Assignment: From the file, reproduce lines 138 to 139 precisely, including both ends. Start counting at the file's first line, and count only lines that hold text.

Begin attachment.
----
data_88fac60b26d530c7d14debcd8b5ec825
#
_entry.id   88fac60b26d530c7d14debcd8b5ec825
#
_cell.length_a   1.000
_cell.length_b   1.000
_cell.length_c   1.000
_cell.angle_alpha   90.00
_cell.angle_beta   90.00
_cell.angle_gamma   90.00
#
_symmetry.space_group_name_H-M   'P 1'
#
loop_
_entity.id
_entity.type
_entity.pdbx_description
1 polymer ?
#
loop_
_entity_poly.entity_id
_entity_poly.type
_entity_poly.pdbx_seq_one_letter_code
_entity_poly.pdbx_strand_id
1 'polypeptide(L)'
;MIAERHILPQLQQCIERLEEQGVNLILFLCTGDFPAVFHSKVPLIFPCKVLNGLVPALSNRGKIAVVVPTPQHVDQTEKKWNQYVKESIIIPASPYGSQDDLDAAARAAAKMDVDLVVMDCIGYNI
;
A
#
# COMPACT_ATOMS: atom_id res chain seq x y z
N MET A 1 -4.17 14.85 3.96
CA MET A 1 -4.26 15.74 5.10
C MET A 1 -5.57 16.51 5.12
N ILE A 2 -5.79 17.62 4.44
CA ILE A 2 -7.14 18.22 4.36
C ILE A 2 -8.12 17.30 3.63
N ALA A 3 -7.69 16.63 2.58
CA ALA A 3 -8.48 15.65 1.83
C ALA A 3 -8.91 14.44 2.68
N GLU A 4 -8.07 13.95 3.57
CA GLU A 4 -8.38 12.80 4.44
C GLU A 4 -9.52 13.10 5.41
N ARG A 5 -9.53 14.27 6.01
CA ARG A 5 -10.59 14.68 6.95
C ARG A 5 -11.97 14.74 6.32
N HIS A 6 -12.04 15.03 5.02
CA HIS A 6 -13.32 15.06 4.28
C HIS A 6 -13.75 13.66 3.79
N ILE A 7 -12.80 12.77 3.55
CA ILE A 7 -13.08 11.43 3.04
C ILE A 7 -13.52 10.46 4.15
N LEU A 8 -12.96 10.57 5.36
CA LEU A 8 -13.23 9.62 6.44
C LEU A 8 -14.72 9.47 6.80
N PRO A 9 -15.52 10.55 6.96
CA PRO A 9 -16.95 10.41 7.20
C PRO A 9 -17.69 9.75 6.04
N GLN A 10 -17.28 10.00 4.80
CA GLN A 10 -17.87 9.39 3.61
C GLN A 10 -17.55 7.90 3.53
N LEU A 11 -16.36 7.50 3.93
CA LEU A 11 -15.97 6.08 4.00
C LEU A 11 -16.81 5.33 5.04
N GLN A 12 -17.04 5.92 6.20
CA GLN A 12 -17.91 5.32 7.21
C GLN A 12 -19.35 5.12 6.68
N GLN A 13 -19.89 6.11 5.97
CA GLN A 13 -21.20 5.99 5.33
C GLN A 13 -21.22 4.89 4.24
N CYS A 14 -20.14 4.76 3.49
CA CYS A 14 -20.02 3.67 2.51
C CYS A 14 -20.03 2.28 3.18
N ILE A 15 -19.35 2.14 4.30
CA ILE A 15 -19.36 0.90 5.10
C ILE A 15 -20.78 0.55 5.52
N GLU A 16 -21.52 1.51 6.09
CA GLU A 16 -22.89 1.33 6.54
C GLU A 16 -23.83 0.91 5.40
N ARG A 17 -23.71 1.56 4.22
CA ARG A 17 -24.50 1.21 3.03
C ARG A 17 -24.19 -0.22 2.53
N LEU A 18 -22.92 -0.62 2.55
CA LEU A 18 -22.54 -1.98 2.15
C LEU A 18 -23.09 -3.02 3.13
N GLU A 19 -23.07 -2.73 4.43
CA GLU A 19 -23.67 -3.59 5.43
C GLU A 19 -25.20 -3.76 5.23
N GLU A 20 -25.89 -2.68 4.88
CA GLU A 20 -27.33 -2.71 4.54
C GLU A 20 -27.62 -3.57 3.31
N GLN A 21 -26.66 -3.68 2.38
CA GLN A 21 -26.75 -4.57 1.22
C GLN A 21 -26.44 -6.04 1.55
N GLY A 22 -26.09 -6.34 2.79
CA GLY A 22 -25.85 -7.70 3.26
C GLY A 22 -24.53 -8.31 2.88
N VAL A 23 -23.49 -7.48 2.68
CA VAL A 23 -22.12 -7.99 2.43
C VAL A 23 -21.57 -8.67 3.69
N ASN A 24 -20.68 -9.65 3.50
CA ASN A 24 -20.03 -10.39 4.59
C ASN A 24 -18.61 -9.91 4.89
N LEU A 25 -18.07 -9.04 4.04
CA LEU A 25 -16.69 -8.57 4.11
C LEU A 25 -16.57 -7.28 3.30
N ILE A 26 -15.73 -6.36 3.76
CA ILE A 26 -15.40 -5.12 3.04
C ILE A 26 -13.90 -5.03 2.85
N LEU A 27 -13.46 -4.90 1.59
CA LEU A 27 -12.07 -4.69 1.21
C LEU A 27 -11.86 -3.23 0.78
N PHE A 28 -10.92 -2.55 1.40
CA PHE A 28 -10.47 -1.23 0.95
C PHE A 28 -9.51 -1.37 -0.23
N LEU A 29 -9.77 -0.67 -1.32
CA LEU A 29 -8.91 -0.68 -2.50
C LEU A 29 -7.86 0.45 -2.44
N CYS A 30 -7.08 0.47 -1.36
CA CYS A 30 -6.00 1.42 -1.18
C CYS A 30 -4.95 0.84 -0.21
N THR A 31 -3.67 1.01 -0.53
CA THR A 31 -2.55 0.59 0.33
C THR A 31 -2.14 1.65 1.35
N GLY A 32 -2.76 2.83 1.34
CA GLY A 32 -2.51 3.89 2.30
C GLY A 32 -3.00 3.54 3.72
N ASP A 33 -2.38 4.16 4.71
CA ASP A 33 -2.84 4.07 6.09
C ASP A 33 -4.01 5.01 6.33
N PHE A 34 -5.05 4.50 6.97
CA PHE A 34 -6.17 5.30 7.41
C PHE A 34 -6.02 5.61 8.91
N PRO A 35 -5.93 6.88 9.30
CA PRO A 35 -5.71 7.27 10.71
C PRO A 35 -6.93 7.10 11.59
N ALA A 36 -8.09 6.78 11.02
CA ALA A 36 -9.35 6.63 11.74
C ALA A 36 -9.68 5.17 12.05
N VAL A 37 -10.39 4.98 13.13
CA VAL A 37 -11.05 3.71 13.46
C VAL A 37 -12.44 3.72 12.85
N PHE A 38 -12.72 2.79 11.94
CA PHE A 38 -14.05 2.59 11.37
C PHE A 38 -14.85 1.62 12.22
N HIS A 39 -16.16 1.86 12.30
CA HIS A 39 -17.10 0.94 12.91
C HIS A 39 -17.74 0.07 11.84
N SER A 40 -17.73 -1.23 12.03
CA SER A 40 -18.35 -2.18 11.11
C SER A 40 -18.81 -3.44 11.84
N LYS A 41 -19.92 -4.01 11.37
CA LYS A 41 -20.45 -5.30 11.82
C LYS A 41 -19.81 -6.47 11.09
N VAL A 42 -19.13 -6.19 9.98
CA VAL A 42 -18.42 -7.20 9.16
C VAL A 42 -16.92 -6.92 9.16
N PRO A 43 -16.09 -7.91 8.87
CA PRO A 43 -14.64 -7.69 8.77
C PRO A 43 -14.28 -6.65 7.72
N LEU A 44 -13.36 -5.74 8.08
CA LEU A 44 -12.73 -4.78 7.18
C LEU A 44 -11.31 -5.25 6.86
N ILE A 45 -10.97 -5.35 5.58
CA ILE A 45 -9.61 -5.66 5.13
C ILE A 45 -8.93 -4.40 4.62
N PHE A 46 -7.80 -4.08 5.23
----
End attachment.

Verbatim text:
C ALA A 36 -9.68 5.17 12.05
N VAL A 37 -10.39 4.98 13.13